COLUMBUS, Ohio -- The key to a seamless transition into the lineup for Kenny Guiton has never really been a secret.
The Ohio State senior has consistently been praised for his embracing of mental reps, standing about 10 yards behind the first-team offense, going through the same drop-back as Braxton Miller and then working through the same route progression to ensure he's on the same page if he's needed to fill in at quarterback.
But those simulations really only help keep Guiton sharp. It takes something more to make the move from starter to backup look as seamless for the rest of the offense as it did repeatedly last year in short-term appearances or last week in a complete outing for Guiton, and the Buckeyes have a practice plan designed for successful transitions that includes giving live reps in practice to their second option that serve a purpose for more than just snapping him a ball.
"Coach [Urban] Meyer always talks about taking game reps and taking mental reps, and mental reps are just as important as game reps," tight end Jeff Heuerman said. "Kenny is awesome, and he takes more mental reps than anybody does.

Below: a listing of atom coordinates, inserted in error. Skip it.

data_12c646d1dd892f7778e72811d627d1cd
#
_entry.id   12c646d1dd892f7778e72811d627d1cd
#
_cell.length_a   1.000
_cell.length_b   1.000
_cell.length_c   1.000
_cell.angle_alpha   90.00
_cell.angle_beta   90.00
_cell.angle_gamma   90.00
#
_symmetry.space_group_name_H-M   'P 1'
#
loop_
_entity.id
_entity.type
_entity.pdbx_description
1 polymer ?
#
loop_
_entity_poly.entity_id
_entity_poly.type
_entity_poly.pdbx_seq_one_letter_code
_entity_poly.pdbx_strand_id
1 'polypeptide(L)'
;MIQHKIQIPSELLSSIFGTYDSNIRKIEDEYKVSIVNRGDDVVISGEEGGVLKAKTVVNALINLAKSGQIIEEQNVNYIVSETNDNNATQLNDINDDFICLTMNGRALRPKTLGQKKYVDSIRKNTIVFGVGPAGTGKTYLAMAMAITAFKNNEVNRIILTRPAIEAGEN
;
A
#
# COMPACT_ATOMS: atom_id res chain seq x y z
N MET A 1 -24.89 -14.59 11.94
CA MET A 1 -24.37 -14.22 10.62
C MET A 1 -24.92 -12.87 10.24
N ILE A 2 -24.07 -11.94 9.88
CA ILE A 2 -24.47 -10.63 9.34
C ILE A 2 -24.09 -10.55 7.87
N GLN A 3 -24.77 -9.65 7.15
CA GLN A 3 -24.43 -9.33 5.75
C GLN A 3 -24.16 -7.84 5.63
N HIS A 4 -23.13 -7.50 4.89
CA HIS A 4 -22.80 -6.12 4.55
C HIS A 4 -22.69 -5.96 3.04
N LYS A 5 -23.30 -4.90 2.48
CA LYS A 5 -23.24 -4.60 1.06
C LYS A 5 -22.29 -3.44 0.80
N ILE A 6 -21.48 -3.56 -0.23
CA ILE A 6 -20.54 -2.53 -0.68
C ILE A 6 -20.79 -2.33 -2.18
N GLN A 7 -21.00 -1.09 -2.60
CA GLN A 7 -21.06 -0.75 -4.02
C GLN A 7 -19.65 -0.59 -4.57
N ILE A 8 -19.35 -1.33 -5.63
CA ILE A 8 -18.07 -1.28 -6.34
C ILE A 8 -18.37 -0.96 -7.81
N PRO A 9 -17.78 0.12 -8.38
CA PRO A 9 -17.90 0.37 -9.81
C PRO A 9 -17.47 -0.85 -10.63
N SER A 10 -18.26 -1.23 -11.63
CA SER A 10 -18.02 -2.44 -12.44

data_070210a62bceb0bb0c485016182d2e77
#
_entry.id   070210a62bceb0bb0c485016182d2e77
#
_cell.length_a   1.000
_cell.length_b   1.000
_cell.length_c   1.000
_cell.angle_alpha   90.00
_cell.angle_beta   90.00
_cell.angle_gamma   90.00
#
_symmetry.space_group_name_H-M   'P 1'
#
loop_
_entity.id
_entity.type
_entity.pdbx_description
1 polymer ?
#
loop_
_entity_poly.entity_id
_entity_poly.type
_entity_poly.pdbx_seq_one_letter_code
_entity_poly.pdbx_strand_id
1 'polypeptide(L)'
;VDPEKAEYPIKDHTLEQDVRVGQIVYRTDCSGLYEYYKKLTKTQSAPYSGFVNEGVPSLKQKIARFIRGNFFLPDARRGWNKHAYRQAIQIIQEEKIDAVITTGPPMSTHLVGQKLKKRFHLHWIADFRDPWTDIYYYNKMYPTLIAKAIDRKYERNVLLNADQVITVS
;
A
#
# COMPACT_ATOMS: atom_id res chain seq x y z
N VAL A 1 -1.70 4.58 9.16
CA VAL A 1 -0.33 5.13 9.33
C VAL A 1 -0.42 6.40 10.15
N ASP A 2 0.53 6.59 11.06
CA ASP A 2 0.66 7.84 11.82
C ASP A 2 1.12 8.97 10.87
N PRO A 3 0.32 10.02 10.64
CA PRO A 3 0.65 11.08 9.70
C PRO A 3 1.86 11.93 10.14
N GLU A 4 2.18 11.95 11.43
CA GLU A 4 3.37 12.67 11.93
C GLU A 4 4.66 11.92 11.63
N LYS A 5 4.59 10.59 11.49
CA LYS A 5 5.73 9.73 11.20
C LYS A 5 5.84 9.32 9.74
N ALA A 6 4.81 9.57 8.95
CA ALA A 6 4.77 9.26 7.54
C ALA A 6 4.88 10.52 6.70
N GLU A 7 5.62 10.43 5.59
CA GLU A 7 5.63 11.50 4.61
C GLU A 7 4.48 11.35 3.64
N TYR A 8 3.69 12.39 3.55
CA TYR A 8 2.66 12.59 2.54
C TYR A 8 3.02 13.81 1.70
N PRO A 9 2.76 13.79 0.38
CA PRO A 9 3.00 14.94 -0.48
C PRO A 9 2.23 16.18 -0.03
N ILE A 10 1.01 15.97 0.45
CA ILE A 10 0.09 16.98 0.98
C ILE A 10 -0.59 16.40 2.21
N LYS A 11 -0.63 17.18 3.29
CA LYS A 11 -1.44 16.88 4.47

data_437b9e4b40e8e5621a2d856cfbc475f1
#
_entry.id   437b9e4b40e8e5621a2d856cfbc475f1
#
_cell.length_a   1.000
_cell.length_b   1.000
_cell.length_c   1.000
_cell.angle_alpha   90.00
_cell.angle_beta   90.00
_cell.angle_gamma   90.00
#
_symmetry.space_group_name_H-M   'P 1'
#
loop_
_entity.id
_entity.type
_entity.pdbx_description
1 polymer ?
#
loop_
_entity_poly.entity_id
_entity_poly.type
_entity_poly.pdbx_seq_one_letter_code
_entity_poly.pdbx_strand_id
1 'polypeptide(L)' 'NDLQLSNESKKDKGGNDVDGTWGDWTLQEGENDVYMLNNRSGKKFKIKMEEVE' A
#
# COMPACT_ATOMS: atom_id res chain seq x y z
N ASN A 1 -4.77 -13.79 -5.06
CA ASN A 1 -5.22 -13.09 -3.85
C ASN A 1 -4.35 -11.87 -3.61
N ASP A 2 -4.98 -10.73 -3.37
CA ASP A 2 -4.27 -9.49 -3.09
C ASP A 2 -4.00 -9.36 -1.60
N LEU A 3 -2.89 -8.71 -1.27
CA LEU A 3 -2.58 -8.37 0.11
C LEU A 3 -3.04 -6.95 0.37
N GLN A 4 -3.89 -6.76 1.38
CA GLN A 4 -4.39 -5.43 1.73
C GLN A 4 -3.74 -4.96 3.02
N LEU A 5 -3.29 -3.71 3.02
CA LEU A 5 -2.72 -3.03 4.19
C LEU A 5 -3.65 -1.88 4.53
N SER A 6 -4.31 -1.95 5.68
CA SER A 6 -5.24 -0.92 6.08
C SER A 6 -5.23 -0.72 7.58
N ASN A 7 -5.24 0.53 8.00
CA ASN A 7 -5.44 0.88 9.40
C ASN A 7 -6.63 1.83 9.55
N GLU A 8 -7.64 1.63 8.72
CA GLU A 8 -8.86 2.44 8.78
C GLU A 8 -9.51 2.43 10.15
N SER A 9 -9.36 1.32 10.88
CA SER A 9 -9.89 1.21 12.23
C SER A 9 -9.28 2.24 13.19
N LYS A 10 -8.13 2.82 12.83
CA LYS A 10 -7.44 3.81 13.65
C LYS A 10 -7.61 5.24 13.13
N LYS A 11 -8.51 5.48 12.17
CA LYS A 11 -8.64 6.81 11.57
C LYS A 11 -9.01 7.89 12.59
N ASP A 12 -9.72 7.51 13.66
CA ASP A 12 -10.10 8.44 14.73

"But the coaches also put us in situations sometimes like that where they take Braxton out, and, here, Kenny’s in now and you still have to go about the game. We do that in practice a lot, and you just have to go about practice."
That business-as-usual approach when the Buckeyes are forced to make a switch at quarterback during a game has become the standard not just because Guiton keeps himself ready to do anything at any time, but also because the rest of the offense has become accustomed to seeing him in the huddle on the practice field.
The continuity was obviously critical for Ohio State last season with Guiton coming off the bench to finish off a handful of touchdown drives while Miller occasionally received medical attention, with his heroic work late in the fourth quarter against Purdue most notable among the appearances in relief. But over the last two weeks heading into Saturday's meeting with Florida A&M, Guiton has been called on to lead the offense for all but seven snaps thanks to Miller's sprained knee, and there hasn't been even one moment of panic for the Buckeyes even though they're playing without a truly dynamic athlete who finished fifth in the voting for the Heisman Trophy last year.
"We’ve got a backup who can step in and do a pretty good job," wide receiver Philly Brown said. "When Kenny comes in the game, everybody is 100 percent confident that he can do the same things.
"I mean, Kenny has been around here a long time ... and he does everything that Braxton does at practice. Kenny gets the same amount of reps as Braxton does at practice, so the timing and everything is always going to be there."
Guiton helps make sure of that by simulating every play even when he's not an active participant. The rest of the Buckeyes handle their part by never blinking when Guiton is thrown out there to work with them, be it during a practice on a Wednesday or the fourth quarter on a Saturday.